MoviePass limits users to 3 movies a month

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After weeks of chaos that's left many customers without a means to access the one-price, almost unlimited moviegoing experience they signed up for, MoviePass has announced an overhaul to its pricing and attendance offerings that dramatically dials back the one-movie-per-day promise that lured so many people to the service in the first place. MoviePass pays full price for each ticket a subscriber uses, meaning that after a subscriber sees a second movie in a month, the company is operating at a loss. The company brought in Netflix co-founder Mitch Lowe to run the service, and he promptly lowered the monthly subscription rate and increased the number of movies users could see. The change to three movies per month takes effect August 15.

"One year and 3 million plus members later, it has become clear that a small number - only 15 percent - of the subscriber base has been stressing the system". At $9.95 per month, MoviePass is significantly cheaper than a single movie ticket.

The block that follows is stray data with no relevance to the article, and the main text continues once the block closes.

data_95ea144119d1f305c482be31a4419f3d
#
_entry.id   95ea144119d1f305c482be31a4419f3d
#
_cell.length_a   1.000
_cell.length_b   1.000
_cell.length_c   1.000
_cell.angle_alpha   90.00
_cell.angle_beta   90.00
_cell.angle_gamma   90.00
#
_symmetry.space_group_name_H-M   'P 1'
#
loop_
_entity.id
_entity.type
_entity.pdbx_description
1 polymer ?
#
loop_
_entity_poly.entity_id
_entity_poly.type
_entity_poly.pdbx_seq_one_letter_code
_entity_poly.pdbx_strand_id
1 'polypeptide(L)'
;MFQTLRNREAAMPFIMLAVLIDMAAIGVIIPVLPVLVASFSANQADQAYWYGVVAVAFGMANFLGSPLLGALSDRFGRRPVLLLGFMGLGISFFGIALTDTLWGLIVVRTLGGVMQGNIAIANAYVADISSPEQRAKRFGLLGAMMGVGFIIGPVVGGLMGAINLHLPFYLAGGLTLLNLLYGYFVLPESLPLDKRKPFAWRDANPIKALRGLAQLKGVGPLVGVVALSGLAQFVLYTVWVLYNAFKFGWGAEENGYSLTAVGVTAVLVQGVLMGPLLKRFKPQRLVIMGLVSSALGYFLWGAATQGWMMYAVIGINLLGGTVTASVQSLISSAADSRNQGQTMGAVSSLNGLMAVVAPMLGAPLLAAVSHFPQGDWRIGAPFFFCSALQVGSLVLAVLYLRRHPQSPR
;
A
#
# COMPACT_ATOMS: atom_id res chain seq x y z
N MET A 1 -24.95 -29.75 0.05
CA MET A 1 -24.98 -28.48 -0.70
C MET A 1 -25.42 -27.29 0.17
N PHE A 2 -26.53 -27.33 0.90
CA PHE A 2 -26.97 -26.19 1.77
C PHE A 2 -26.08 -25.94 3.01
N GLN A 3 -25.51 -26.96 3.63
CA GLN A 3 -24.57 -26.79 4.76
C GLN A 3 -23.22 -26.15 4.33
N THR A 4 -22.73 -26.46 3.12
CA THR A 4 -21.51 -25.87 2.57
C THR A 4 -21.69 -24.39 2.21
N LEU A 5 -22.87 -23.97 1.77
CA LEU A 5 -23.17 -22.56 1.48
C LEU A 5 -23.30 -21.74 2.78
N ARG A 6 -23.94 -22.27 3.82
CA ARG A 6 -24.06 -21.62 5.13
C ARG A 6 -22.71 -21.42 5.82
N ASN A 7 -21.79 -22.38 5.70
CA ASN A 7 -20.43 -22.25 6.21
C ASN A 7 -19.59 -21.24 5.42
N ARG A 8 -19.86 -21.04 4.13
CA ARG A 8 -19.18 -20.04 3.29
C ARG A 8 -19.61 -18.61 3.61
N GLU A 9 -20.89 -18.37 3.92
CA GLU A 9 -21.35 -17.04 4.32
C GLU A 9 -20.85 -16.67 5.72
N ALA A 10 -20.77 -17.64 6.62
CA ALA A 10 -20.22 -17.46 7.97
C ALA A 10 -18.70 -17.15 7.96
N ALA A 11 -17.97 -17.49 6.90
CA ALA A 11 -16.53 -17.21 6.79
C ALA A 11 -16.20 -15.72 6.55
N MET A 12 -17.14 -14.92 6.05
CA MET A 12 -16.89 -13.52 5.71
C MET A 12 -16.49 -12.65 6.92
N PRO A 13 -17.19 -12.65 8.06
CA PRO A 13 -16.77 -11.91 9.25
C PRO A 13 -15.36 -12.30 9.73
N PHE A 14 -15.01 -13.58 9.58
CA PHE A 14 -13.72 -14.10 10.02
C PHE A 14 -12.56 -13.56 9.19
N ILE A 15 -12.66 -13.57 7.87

The company also announced Monday that it will keep the monthly subscription price at $9.99.

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The change replaces a previously announced plan to raise prices to $14.95 a month. That reverses a change announced last week that would have cut access to blockbusters within the first two weeks of release. "Now I realize no matter how patient investors say they will be, they never are". In a Securities Exchange Commission filing in April, Helios and Matheson Analytics (HMNY), MoviePass's parent company, disclosed that it estimated its average cash deficit was over $20 million a month for the seven months through April.

MoviePass has grown to 3 million subscribers, from about 20,000, since it slashed monthly rates almost a year ago to $10, from as high as $50.

The stock gained 2 cents on Monday after the new plan was announced. The company has since paid back the loan, reported WSJ.